Legislative Assembly for the ACT: 2018 Week 5 Hansard (10 May) . . Page.. 1553 ..
This is an aspect of the inquiry that needs to be highlighted and that has not been touched on appropriately in the comments from those on the opposite side of the chamber. It is important that the ACT acts as a model purchaser in the recruitment space. Failing to do so not only, as the submission highlights, encourages poor practices but also relegates us to often receiving poorer skilled and poorer equipped talent through agencies to fill roles on behalf of the ratepayers of the ACT than would otherwise or previously have occurred, simply because of the pricing structure that the government is demanding the market adhere to.
It is also worth touching on the importance of casual employment within the ACT jobs market. Tourism and hospitality are a particular focus and often trumpeted by the Chief Minister as an area of the territory that has grown and needs to continue to grow to diversify the ACT economy. Whilst members of his backbench are advocating for a much tighter use of casualised employment, there is a severe inconsistency between wanting a permanent workforce and the way the hospitality and tourism industries operate. The workforces are largely casualised because there are peak periods and there are low periods. There are surge periods when events such as Floriade or Summernats come to town. Tonight is another classic example of one of the busiest nights in Canberra, the night of the federal budget. This time next week the demand will be significantly lower.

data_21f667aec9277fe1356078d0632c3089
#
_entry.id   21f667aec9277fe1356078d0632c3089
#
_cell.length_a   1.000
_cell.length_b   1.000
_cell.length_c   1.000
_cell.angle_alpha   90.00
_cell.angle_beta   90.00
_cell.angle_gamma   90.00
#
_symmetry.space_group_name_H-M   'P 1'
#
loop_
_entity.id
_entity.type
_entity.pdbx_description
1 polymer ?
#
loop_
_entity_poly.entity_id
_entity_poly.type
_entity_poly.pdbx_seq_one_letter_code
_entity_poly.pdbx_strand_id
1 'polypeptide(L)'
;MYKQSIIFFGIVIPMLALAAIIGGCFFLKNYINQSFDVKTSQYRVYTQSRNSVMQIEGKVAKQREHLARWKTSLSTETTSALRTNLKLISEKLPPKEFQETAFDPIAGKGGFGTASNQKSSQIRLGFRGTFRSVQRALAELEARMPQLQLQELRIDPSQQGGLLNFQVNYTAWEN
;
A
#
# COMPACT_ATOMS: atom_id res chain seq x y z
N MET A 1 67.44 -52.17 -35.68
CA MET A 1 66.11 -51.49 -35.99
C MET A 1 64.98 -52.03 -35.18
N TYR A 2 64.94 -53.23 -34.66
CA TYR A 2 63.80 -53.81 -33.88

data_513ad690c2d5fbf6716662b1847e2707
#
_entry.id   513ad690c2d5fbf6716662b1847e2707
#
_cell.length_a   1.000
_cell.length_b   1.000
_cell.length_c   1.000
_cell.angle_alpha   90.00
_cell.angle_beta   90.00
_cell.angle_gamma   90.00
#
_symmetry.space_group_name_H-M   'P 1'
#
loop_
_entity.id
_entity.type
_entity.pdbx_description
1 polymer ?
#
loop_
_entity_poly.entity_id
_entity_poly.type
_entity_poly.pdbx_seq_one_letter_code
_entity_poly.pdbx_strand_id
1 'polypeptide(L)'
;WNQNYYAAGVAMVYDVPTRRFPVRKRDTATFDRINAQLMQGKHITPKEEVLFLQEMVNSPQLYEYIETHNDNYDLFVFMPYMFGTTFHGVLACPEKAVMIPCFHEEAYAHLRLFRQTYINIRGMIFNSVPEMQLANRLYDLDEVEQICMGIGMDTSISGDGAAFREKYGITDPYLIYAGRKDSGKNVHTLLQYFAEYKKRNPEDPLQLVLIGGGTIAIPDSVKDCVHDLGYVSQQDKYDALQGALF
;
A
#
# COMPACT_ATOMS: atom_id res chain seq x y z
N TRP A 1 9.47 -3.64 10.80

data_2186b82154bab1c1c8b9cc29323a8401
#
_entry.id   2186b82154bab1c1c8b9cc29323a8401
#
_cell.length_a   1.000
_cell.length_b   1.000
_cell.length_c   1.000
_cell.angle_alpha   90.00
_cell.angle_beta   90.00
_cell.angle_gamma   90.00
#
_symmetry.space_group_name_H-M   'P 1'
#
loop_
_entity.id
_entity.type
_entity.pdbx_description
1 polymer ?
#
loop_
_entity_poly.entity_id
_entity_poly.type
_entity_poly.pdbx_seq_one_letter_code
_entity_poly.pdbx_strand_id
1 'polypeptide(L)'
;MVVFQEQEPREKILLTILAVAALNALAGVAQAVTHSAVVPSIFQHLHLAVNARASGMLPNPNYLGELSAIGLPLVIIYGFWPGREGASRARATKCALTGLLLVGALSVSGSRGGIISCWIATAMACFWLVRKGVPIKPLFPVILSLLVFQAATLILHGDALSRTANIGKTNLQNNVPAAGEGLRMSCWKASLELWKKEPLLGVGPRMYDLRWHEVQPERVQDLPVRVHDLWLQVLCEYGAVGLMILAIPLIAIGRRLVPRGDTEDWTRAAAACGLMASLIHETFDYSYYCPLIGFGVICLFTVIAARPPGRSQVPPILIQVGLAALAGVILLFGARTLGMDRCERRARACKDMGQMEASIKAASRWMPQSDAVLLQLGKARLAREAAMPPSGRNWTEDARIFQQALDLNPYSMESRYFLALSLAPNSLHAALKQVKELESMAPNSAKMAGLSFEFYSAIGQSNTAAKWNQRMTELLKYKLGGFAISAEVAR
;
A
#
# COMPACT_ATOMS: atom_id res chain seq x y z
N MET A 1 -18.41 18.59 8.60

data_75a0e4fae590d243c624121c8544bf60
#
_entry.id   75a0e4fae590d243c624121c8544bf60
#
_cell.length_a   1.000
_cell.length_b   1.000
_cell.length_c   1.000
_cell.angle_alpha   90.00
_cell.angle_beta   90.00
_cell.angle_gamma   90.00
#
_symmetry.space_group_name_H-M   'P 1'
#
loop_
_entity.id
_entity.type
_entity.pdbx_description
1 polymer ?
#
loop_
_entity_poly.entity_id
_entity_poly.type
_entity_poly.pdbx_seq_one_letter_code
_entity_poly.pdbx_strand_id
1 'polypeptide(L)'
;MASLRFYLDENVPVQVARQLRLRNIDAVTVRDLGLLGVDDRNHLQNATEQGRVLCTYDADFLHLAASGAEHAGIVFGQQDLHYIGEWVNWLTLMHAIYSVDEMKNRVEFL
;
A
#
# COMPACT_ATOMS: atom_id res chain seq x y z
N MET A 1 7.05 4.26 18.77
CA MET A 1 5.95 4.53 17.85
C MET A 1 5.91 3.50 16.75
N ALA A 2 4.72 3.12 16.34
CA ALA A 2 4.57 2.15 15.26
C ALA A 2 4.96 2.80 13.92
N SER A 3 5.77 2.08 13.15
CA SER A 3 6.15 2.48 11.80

Casual employment is required to facilitate and meet the needs of that industry as it grows in the territory. Moves to restrict the use of casual employment in our economy will have far-reaching and wide-reaching ramifications that I do not think those opposite are game to own or to confess to, let alone recognise the impact on the community more broadly.
Once again I reiterate that the issues raised by the inquiry are national issues more broadly, and are well and truly covered off in national legislation. There is little evidence to suggest that the ACT needs to adopt a go-it-alone approach. To that end, I commend the comments by me and Mrs Kikkert, attached as part of the report and additional comments.
Finally, I would like to place on the record my thanks to those who tendered submissions to the inquiry, particularly the witnesses that appeared before us. I also give a special mention of thanks to the secretary, Nicola Kosseck, for all of her efforts through the continuing inquiry.
Question resolved in the affirmative.
Office for mental health—proposed model and functions
MR RATTENBURY (Kurrajong—Minister for Climate Change and Sustainability, Minister for Justice, Consumer Affairs and Road Safety, Minister for Corrections and Minister for Mental Health) (12.03): I rise to make a ministerial statement in response to the resolution of the Assembly on 14 February 2018 and, in doing so, to provide an update to the Assembly on the office for mental health and wellbeing and other